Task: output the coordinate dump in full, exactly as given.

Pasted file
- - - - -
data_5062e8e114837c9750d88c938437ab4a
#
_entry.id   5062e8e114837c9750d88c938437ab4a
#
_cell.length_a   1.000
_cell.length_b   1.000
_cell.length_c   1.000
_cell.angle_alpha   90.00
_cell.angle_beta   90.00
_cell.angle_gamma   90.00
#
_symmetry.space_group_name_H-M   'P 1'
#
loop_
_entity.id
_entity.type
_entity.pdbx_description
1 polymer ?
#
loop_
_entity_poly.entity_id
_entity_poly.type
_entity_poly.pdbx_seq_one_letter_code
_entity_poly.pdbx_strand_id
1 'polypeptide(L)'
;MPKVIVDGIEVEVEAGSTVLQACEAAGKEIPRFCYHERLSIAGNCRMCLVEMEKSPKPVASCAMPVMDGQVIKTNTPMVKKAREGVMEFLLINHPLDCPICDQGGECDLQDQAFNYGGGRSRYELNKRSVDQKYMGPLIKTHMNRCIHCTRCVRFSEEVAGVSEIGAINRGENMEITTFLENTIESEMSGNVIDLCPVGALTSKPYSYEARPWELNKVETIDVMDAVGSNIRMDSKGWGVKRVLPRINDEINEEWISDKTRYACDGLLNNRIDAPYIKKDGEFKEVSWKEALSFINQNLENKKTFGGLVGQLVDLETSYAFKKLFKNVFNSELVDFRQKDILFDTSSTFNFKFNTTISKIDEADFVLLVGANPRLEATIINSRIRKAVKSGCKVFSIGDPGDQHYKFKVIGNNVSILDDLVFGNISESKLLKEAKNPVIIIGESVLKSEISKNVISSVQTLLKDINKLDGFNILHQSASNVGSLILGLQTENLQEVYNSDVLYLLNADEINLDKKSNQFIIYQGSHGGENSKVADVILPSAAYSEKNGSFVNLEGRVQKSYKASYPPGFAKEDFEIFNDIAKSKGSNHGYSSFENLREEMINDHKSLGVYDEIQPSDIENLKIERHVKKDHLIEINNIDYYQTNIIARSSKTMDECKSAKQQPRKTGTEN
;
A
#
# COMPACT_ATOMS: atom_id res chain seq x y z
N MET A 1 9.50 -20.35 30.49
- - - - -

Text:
data_5062e8e114837c9750d88c938437ab4a
#
_entry.id   5062e8e114837c9750d88c938437ab4a
#
_cell.length_a   1.000
_cell.length_b   1.000
_cell.length_c   1.000
_cell.angle_alpha   90.00
_cell.angle_beta   90.00
_cell.angle_gamma   90.00
#
_symmetry.space_group_name_H-M   'P 1'
#
loop_
_entity.id
_entity.type
_entity.pdbx_description
1 polymer ?
#
loop_
_entity_poly.entity_id
_entity_poly.type
_entity_poly.pdbx_seq_one_letter_code
_entity_poly.pdbx_strand_id
1 'polypeptide(L)'
;MPKVIVDGIEVEVEAGSTVLQACEAAGKEIPRFCYHERLSIAGNCRMCLVEMEKSPKPVASCAMPVMDGQVIKTNTPMVKKAREGVMEFLLINHPLDCPICDQGGECDLQDQAFNYGGGRSRYELNKRSVDQKYMGPLIKTHMNRCIHCTRCVRFSEEVAGVSEIGAINRGENMEITTFLENTIESEMSGNVIDLCPVGALTSKPYSYEARPWELNKVETIDVMDAVGSNIRMDSKGWGVKRVLPRINDEINEEWISDKTRYACDGLLNNRIDAPYIKKDGEFKEVSWKEALSFINQNLENKKTFGGLVGQLVDLETSYAFKKLFKNVFNSELVDFRQKDILFDTSSTFNFKFNTTISKIDEADFVLLVGANPRLEATIINSRIRKAVKSGCKVFSIGDPGDQHYKFKVIGNNVSILDDLVFGNISESKLLKEAKNPVIIIGESVLKSEISKNVISSVQTLLKDINKLDGFNILHQSASNVGSLILGLQTENLQEVYNSDVLYLLNADEINLDKKSNQFIIYQGSHGGENSKVADVILPSAAYSEKNGSFVNLEGRVQKSYKASYPPGFAKEDFEIFNDIAKSKGSNHGYSSFENLREEMINDHKSLGVYDEIQPSDIENLKIERHVKKDHLIEINNIDYYQTNIIARSSKTMDECKSAKQQPRKTGTEN
;
A
#
# COMPACT_ATOMS: atom_id res chain seq x y z
N MET A 1 9.50 -20.35 30.49